This looks like it will work great for us. Please let me know what you think.

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Jeff,

I think this will be a great place for discussion and debate.

Thanks for setting it up

Trina
Actually I wanted to post a new topic for discussion, but I must be brain dead, cause I cant see anyway to Post a new topic. So, until I find out how, I'll post a question for discussion:

How do all of you handle yourself when you find yourself amongst other people who you are not very familiar with but in a social setting, and all of a sudden they start injecting religion into the conversation, and are looking at you expecting you to comment. Do you tell them? What if you are a guest for the first time at someones's home and they bring up the subject or worse yet start quoting from the bible to you. What do you do? Do you grin and bare it, when at dinner and everyone wants to hold hands and say "grace"?
Dear Sonja,
It looks like you need a shave.
Nick Pecoraro
Sonja,

If you look at the top of this page, right above the title of this discussion, directly to the left of your name, you will find a link that says, "+ Add a Discussion." :)

I will take just a moment to answer one of your questions as I am a bit pressed for time...

When I have been "prayer" situations, I typically just give them their moment. For example. I used to date a Christian who prayed prior to each meal. He held my hand and bowed when doing so. I sat quietly while he prayed. I felt that although I did not have to respect his religion or the rituals thereof, I would show him respect by allowing him to express himself.
Another example of a "prayer" situation for me comes from my time dancing with a swing dance troupe. The troupe performed at a variety of events including fund-raisers for local community groups. It was something that I loved to do. Before each performance, a prayer was said, led by a fellow troupe member. Everyone huddled around in a circle and put one hand in (not quite the Hokey Pokey) and bowed as the prayer was said.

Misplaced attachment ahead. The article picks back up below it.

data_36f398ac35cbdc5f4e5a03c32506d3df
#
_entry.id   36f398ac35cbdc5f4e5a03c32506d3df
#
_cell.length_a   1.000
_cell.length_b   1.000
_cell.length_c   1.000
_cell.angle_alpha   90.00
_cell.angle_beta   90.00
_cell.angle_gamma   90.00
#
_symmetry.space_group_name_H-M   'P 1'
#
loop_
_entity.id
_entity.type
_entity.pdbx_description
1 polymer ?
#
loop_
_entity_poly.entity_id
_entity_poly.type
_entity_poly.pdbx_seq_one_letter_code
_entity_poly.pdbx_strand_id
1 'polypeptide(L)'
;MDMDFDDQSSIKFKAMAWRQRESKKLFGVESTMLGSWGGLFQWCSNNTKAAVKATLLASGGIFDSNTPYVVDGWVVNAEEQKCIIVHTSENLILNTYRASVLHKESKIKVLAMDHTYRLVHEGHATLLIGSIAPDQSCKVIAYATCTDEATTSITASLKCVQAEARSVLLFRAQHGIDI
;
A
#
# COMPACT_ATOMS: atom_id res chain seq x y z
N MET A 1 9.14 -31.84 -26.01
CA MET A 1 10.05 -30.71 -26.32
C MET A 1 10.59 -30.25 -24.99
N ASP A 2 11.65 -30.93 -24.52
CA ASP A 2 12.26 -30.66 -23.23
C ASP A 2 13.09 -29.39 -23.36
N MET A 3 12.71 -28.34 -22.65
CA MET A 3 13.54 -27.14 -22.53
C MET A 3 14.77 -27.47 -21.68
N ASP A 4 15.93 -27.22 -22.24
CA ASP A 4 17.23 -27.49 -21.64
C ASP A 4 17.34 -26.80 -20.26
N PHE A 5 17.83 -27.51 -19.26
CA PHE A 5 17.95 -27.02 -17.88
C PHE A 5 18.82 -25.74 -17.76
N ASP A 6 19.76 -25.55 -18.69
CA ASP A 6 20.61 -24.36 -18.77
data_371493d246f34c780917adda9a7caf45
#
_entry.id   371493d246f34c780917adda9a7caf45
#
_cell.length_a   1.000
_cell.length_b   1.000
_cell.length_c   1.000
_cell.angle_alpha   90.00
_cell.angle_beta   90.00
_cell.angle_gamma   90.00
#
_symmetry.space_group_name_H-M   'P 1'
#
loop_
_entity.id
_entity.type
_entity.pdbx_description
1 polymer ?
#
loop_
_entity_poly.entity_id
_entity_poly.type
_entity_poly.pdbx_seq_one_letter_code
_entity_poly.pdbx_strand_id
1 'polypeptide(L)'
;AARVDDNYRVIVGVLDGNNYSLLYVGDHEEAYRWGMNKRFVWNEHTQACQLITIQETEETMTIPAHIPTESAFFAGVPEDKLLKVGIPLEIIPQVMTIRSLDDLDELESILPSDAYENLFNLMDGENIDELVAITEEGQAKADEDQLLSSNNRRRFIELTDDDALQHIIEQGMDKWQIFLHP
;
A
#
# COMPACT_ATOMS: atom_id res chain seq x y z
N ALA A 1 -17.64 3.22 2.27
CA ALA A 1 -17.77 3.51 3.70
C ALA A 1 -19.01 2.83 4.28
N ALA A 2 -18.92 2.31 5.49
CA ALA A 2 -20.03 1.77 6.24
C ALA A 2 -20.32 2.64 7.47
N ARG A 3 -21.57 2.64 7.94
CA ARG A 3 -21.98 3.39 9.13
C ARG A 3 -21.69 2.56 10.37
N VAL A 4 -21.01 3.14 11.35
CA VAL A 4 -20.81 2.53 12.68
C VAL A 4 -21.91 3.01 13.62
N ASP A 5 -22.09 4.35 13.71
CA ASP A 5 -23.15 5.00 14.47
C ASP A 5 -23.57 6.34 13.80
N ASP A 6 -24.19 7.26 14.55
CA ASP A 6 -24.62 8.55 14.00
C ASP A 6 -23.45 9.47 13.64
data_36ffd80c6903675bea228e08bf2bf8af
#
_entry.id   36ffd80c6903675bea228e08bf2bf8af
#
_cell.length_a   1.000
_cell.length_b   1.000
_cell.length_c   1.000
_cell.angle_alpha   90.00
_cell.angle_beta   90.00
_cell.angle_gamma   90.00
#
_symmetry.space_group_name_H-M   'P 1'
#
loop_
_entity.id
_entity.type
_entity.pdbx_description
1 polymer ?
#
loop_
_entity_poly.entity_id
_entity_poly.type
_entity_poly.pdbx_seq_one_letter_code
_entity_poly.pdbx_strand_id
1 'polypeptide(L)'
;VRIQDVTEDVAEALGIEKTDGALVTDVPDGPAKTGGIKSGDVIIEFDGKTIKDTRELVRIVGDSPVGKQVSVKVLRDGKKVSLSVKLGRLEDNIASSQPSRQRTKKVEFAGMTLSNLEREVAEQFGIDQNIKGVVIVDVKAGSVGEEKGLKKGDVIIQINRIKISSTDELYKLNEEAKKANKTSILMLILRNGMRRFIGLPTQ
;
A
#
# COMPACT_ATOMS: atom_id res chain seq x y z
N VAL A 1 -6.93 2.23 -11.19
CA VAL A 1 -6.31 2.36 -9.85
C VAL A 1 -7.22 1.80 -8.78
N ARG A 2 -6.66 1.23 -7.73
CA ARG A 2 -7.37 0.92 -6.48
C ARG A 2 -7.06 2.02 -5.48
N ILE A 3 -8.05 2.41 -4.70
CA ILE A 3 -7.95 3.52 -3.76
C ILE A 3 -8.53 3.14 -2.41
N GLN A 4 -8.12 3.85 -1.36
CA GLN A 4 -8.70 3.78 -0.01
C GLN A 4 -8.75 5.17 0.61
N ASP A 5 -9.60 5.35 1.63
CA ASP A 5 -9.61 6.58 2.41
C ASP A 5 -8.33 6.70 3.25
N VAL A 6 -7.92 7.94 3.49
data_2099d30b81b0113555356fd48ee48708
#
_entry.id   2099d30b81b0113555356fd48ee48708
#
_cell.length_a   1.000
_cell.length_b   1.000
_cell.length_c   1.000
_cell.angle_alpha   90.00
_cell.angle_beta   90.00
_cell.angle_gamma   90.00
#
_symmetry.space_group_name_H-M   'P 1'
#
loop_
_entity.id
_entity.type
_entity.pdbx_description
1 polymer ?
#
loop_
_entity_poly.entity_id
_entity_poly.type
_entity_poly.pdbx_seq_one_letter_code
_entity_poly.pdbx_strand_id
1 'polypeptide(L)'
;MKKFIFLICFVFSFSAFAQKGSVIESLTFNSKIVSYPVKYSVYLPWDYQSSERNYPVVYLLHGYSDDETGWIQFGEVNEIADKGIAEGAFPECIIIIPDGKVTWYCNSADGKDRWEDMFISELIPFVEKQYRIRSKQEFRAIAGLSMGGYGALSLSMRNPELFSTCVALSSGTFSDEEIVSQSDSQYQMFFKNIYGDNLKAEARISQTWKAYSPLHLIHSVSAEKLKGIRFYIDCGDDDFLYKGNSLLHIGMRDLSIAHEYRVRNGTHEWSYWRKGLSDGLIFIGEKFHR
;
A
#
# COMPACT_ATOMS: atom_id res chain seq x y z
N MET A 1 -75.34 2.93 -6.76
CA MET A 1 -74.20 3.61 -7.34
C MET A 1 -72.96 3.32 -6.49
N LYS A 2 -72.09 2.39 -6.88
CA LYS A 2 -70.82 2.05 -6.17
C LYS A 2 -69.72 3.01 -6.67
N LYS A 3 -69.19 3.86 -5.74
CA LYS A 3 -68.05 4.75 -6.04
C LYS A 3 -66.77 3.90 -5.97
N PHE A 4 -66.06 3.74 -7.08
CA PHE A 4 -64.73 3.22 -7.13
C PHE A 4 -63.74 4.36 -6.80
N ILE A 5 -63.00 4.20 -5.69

Again, I would join my hand in with the group and give them the time to say their prayer. Regardless of our religious differences, my goal was to be a part of a group that was doing good things in the community. The founder of the group was religious and I figured that it was his dance troupe and he could do what he wanted. Besides, what we did as a troupe for the community at large was bigger than me or my atheism. :) I chose to be there.
Your brain is working and that is a good topic. Let’s break it down…
Q1. How do all of you handle yourself when you find yourself amongst other people who you are not very familiar with but in a social setting, and all of a sudden they start injecting religion into the conversation, and are looking at you expecting you to comment. Do you tell them?

A1. HELL YAH‼! This is a good thing because they are looking for fellowship and when confronted with realism, it fun to watch them freak-out and try to defend their beliefs. It is a social debate no reason for anybody to feel out of place.

Q2. What if you are a guest for the first time at someone’s home and they bring up the subject or worse yet start quoting from the bible to you. What do you do?

A2. Well that depends on why you are there, who are these people, and how do they affect your life? You can be respectful and say… I do not know you well enough to have this discussion can we talk about something else? Alternatively, you can say “But what does that mean?” and “how does that work in today’s world?” They will know you are a non-believer and drop the talk or try to convert you. Just treat it like a word game and have fun.

Q3. Do you grin and bare it, when at dinner and everyone wants to hold hands and say "grace"?